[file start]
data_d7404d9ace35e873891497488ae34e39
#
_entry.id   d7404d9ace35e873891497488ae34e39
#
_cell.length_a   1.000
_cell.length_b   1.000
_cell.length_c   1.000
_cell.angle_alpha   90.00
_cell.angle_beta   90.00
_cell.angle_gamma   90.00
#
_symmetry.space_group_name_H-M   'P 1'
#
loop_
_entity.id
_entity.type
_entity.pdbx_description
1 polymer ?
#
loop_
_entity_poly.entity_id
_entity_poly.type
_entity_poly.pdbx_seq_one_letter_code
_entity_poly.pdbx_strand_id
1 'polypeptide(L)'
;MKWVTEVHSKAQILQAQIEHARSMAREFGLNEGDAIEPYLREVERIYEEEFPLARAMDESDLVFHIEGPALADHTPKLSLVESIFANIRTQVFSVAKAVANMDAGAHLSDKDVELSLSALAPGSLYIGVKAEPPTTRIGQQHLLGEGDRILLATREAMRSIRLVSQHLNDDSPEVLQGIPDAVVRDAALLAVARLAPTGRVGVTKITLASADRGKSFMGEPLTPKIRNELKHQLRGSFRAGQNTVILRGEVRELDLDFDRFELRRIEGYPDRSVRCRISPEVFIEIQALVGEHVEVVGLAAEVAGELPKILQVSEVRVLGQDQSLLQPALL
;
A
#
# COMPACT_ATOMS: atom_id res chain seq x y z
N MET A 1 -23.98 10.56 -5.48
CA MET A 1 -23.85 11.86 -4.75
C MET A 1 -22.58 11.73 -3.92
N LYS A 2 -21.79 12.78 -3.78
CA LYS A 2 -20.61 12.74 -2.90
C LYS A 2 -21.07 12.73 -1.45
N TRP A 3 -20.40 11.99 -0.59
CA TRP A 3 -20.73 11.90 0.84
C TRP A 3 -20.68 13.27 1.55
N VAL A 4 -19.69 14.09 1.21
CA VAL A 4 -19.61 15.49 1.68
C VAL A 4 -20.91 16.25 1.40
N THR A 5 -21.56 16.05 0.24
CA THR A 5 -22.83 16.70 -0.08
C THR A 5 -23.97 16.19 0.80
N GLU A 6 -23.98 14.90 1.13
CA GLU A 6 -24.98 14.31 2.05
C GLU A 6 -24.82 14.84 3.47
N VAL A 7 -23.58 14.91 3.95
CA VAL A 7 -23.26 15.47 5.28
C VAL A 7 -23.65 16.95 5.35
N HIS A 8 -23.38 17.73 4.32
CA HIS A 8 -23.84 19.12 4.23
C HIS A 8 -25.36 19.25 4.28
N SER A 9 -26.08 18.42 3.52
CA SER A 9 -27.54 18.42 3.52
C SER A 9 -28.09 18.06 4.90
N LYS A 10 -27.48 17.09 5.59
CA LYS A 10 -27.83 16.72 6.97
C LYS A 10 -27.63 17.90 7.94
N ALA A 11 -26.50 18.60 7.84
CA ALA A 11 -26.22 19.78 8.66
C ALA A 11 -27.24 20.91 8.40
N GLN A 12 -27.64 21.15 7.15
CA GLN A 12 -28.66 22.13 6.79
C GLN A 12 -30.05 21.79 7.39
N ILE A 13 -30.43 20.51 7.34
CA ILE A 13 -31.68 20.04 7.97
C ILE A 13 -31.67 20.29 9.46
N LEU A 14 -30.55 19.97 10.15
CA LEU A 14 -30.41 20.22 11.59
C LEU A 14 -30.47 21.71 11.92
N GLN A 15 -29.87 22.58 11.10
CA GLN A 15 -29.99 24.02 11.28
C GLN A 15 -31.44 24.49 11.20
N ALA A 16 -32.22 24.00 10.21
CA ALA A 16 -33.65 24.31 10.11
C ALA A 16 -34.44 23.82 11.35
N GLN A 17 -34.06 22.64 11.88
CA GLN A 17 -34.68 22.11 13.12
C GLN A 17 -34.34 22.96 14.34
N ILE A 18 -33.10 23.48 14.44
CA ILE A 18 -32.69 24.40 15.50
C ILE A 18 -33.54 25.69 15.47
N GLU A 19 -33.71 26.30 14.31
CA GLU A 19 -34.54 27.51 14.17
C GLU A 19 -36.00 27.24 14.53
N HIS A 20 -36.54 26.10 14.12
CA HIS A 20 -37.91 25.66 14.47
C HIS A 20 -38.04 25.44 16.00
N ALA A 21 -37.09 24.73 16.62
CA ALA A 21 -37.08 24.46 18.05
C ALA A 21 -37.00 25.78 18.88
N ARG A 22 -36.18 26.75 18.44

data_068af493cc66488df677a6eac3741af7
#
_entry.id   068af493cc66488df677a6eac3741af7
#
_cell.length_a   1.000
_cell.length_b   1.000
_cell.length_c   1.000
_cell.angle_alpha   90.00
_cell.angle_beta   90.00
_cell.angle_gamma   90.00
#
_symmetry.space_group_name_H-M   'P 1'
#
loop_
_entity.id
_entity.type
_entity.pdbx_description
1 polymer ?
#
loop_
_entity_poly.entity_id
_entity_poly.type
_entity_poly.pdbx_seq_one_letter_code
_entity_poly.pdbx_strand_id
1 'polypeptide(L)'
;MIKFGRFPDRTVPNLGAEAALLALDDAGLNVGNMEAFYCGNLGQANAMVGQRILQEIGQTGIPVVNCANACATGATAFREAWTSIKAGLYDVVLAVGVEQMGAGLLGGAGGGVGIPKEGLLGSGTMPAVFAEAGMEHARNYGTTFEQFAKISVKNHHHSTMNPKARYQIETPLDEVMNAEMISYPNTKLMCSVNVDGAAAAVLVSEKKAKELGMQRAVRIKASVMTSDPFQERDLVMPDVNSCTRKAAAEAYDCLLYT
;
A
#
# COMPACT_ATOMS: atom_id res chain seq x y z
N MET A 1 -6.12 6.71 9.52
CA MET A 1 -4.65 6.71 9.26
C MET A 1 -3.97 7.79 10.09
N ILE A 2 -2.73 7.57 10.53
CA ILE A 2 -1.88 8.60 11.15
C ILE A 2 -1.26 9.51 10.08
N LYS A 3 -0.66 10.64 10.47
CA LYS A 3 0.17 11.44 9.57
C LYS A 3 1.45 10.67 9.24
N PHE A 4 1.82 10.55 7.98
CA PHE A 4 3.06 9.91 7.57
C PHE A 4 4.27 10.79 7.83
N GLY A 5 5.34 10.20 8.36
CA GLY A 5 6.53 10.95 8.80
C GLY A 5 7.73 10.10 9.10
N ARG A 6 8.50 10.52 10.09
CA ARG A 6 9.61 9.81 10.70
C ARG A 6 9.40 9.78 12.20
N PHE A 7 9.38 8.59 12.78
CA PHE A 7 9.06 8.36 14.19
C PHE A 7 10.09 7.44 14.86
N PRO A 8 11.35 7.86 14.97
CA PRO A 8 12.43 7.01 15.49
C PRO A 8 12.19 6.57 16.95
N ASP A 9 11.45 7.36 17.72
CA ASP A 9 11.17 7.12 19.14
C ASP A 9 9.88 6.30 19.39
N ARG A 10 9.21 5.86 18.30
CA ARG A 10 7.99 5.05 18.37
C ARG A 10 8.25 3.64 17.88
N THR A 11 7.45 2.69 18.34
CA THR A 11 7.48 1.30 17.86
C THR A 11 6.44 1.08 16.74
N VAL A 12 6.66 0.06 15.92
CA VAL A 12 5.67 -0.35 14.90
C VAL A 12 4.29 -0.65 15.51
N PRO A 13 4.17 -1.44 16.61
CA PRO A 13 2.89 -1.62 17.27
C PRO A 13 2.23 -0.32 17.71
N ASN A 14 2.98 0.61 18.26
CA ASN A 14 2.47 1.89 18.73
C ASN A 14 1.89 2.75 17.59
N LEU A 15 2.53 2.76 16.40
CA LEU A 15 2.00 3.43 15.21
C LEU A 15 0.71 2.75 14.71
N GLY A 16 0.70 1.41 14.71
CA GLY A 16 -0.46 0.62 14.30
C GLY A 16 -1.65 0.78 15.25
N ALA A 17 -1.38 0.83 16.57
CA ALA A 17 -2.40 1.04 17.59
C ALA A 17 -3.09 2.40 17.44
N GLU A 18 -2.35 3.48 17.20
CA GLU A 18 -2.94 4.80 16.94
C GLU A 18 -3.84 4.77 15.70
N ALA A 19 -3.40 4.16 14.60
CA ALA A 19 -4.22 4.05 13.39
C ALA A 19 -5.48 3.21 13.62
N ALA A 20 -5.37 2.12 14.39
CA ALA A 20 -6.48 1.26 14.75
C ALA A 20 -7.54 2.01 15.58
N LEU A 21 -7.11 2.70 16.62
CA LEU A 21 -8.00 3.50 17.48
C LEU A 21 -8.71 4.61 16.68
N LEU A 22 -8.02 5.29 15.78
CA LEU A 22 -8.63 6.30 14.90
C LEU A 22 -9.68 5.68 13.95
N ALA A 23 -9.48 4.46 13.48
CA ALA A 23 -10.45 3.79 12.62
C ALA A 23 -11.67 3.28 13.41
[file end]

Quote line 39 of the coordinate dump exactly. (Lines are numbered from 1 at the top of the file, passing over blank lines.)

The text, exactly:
C TRP A 3 -20.68 13.27 1.55